Hackaday Links: March 7, 2021

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It’s March, which means Keysight is back in the business of giving away a ton of test gear. Keysight University Live starts on March 15, with daily events the first week followed by a string of weekly live events through April. We always enjoy these Keysight events; sure, they’re clearly intended to sell more gear, but the demos and tutorials are great, and we always learn a lot. There’s also a feeling of community that feels similar to the Hackaday community; just a bunch of electronics nerds getting together to learn and share. If you’re interested in that community, or even if you’re just looking for a chance to win something from the $300,000 pile of goodies, you’ll need to register.

There’s another event coming up that you’ll want to know about: the 2021 Open Hardware Summit. Because 2021 is the new 2020, the summit is being held virtually again, this year on April 9. Tickets are on sale now, and we’re told there are still plenty of Ada Lovelace Fellowships available to those who consider themselves to be a minority in tech. The Fellowship covers the full cost of a ticket; it usually covers travels costs too, but sadly we’re still not there yet.

Once we do start traveling again, you might need to plan more carefully if cities start following the lead of Petaluma, California and start banning the construction of gas stations. The city, about 40 miles (64 km) north of San Francisco, is believed to be the first city in the United States to ban new gas station construction. The city council’s decision also prevents gas station owners from expanding, reconstructing, or relocating existing gas stations. The idea is to create incentives to move toward non-fossil fuel stations, like electric vehicle charging stations and hydrogen fueling. Time will tell how well that works out.

Go home Roomba — you’re drunk. That could be what Roomba owners are saying after an update semi-bricked certain models of the robotic vacuum cleaners. Owners noted a variety of behaviors, like wandering around in circles, bumping into furniture, and inability to make its way back to base for charging. There’s even a timelapse on reddit of a Roomba flailing about pathetically in a suspiciously large and empty room. The drunken analogy only goes so far, though, since we haven’t seen any reports of a Roomba barfing up the contents of its dust bin. But we’re still holding out hope.

And finally, if you’re not exactly astronaut material but still covet a trip to space, you might luck out courtesy of Japanese billionaire Yusaku Maezawa. He’s offering to pay the way for eight people from around the world on a planned flight to the Moon and back in 2023. Apparently, Maezawa bought up all the seats for the flight back in 2018 with the intention of flying a group of artists to space. His thinking has changed, though, and now he’s opening up the chance to serve as ballast join the crew to pretty much any rando on the planet. Giving away rides on Starship might be a harder sell after this week’s test, but we’re sure he’ll find plenty of takers. And to be honest, we wish the effort well — the age of routine civilian space travel can’t come soon enough for us.

13 thoughts on “Hackaday Links: March 7, 2021

  1. “Once we do start traveling again, you might need to plan more carefully if cities start following the lead of Petaluma, California and start banning the construction of gas stations. ”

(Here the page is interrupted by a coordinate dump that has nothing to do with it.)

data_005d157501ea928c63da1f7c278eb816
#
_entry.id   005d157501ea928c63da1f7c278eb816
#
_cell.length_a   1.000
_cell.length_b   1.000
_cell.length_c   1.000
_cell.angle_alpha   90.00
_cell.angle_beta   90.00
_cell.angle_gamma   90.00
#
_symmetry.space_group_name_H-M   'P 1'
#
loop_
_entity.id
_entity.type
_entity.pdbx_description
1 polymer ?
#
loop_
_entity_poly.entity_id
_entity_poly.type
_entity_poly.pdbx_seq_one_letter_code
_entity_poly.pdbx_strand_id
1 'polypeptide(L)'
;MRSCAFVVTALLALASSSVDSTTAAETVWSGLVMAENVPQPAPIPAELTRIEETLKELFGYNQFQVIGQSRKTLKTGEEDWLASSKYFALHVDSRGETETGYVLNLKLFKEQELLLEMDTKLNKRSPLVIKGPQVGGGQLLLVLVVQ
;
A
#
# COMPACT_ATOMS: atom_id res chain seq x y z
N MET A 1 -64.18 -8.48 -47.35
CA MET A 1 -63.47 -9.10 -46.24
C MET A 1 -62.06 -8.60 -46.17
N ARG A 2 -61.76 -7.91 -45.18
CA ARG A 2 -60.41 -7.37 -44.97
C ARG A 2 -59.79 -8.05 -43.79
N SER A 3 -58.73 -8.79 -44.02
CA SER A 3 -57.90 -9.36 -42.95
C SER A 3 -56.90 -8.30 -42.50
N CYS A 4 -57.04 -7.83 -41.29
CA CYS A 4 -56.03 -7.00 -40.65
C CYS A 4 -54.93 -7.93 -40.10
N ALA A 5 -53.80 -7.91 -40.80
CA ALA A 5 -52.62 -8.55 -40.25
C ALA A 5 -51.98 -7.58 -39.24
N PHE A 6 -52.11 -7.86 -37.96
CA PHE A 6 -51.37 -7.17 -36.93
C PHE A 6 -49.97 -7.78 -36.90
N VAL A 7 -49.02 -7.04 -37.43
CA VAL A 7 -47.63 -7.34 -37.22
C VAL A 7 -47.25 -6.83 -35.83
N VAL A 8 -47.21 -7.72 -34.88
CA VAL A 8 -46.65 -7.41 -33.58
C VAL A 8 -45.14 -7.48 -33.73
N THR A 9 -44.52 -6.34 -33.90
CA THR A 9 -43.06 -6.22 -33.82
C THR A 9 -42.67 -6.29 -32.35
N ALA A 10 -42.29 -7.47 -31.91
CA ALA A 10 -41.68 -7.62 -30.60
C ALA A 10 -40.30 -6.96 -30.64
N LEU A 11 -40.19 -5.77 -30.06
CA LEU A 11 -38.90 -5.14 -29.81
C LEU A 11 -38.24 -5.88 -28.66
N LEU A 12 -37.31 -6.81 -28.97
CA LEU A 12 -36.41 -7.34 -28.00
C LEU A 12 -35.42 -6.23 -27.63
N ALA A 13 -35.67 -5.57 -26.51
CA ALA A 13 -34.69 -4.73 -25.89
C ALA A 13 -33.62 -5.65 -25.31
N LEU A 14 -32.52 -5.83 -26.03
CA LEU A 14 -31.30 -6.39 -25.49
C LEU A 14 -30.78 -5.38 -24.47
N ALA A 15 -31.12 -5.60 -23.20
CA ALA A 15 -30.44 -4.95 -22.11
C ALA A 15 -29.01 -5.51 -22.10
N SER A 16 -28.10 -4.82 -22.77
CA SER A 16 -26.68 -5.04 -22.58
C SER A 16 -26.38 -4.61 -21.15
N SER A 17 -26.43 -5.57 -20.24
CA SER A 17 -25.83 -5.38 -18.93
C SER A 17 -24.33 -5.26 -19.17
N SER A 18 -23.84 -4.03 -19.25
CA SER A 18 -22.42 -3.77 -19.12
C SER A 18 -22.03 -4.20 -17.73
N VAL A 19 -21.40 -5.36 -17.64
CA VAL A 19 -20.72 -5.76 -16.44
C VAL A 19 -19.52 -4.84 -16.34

So, queues form at gas stations, 50 cars tailed back and gridlocking the streets, engines uselessly idling. More CO2 emitted, then prices go up, because gas is getting relatively rarer in that city, so everyone starts driving to the next town over to fill up, yet more CO2 emitted. Awesome, great way to save the planet, buttholes.

      1. Heh yeah, my city all “Making a commitment to provide higher density affordable housing…”… meanwhile zoning committee all “minimum setbacks increased to 20m, minimum 4m greenspace buffer between parking lot and street, minimum parking spaces per unit of 1.5 with one allocated per unit and extras for shared guest parking” etc etc etc until it turns out you could build 20 2000sqft townhouses with garages on the land needed for 15 800sqft bachelor/studios in a low rise.

    1. A lot ofthe gas stations here have disappeared in fifty years. Nothing deliberate or sinister, they”ve just closed. May e they stopped being profitable, or maybe tye price of the land was too tempting. I can think of only one nearby, when there used to be at least three. Nothing came in to replace them.

      So I assume, I don’t drive, that getting gas has moved to being something you have to travel to.

    2. In my growing city, the past 15 years 1 gas station was closed and only 2 were opened. Both of those in industrial areas.
      It’s not as bad as you may think. Despite the growing city, the current existing gas stations are perfectly able to serve everyone. Even without the two new ones capacity wouldn’t be a problem.

    3. If there is anything people in Petaluma have in common, it is daily commuting to Santa Rosa or San Francisco or the East Bay or further. They will just fill-up at the other end. The residents elected the city council and the region suffers from terminal progressiveness and geriatric New Age enthusiasts who believe in magic. They must want this shift of business to outside the city.

  2. ” looking for a chance to win something from the $300,000 pile of goodies”

    If I won the $30,000 scope I’d have to sell it to cover the taxes. With what was left over I’d probably buy a clapped out mill, lathe, tig setup, and plasma cutter.

    1. Heh, yeah I was looking and thinking I’d use the hell out of second prize, but be intimidated sorta, or feel like it was a “waste” turning it on for the suuuper scopes.

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